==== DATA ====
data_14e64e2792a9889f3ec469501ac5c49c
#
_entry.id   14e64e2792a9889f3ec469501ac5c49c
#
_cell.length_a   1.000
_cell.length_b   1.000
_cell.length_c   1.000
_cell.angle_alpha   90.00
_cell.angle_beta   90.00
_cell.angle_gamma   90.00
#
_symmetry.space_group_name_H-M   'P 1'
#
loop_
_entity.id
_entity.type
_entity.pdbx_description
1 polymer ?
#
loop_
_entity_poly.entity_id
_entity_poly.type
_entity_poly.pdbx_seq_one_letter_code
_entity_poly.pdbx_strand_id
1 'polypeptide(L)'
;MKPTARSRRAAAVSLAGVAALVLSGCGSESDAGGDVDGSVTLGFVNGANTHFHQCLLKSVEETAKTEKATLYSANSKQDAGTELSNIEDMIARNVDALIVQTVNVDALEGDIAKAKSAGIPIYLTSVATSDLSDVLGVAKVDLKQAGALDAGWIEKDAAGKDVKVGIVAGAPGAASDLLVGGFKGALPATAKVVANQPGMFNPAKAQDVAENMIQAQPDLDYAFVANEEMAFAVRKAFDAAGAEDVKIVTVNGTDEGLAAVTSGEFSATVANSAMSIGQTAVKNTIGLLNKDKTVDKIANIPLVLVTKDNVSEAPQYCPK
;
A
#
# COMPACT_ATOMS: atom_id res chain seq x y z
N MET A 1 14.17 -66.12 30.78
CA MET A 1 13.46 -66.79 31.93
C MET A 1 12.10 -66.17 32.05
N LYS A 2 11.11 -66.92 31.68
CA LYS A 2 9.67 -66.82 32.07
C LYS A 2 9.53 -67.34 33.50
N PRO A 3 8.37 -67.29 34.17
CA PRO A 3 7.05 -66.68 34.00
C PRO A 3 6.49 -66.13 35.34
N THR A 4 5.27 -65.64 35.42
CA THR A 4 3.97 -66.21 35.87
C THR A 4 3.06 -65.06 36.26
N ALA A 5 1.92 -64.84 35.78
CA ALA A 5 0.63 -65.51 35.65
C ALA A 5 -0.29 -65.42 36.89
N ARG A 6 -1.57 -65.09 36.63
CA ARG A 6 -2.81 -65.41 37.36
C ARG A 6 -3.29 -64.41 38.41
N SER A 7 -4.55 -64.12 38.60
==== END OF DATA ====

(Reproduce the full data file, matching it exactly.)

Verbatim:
data_14e64e2792a9889f3ec469501ac5c49c
#
_entry.id   14e64e2792a9889f3ec469501ac5c49c
#
_cell.length_a   1.000
_cell.length_b   1.000
_cell.length_c   1.000
_cell.angle_alpha   90.00
_cell.angle_beta   90.00
_cell.angle_gamma   90.00
#
_symmetry.space_group_name_H-M   'P 1'
#
loop_
_entity.id
_entity.type
_entity.pdbx_description
1 polymer ?
#
loop_
_entity_poly.entity_id
_entity_poly.type
_entity_poly.pdbx_seq_one_letter_code
_entity_poly.pdbx_strand_id
1 'polypeptide(L)'
;MKPTARSRRAAAVSLAGVAALVLSGCGSESDAGGDVDGSVTLGFVNGANTHFHQCLLKSVEETAKTEKATLYSANSKQDAGTELSNIEDMIARNVDALIVQTVNVDALEGDIAKAKSAGIPIYLTSVATSDLSDVLGVAKVDLKQAGALDAGWIEKDAAGKDVKVGIVAGAPGAASDLLVGGFKGALPATAKVVANQPGMFNPAKAQDVAENMIQAQPDLDYAFVANEEMAFAVRKAFDAAGAEDVKIVTVNGTDEGLAAVTSGEFSATVANSAMSIGQTAVKNTIGLLNKDKTVDKIANIPLVLVTKDNVSEAPQYCPK
;
A
#
# COMPACT_ATOMS: atom_id res chain seq x y z
N MET A 1 14.17 -66.12 30.78
CA MET A 1 13.46 -66.79 31.93
C MET A 1 12.10 -66.17 32.05
N LYS A 2 11.11 -66.92 31.68
CA LYS A 2 9.67 -66.82 32.07
C LYS A 2 9.53 -67.34 33.50
N PRO A 3 8.37 -67.29 34.17
CA PRO A 3 7.05 -66.68 34.00
C PRO A 3 6.49 -66.13 35.34
N THR A 4 5.27 -65.64 35.42
CA THR A 4 3.97 -66.21 35.87
C THR A 4 3.06 -65.06 36.26
N ALA A 5 1.92 -64.84 35.78
CA ALA A 5 0.63 -65.51 35.65
C ALA A 5 -0.29 -65.42 36.89
N ARG A 6 -1.57 -65.09 36.63
CA ARG A 6 -2.81 -65.41 37.36
C ARG A 6 -3.29 -64.41 38.41
N SER A 7 -4.55 -64.12 38.60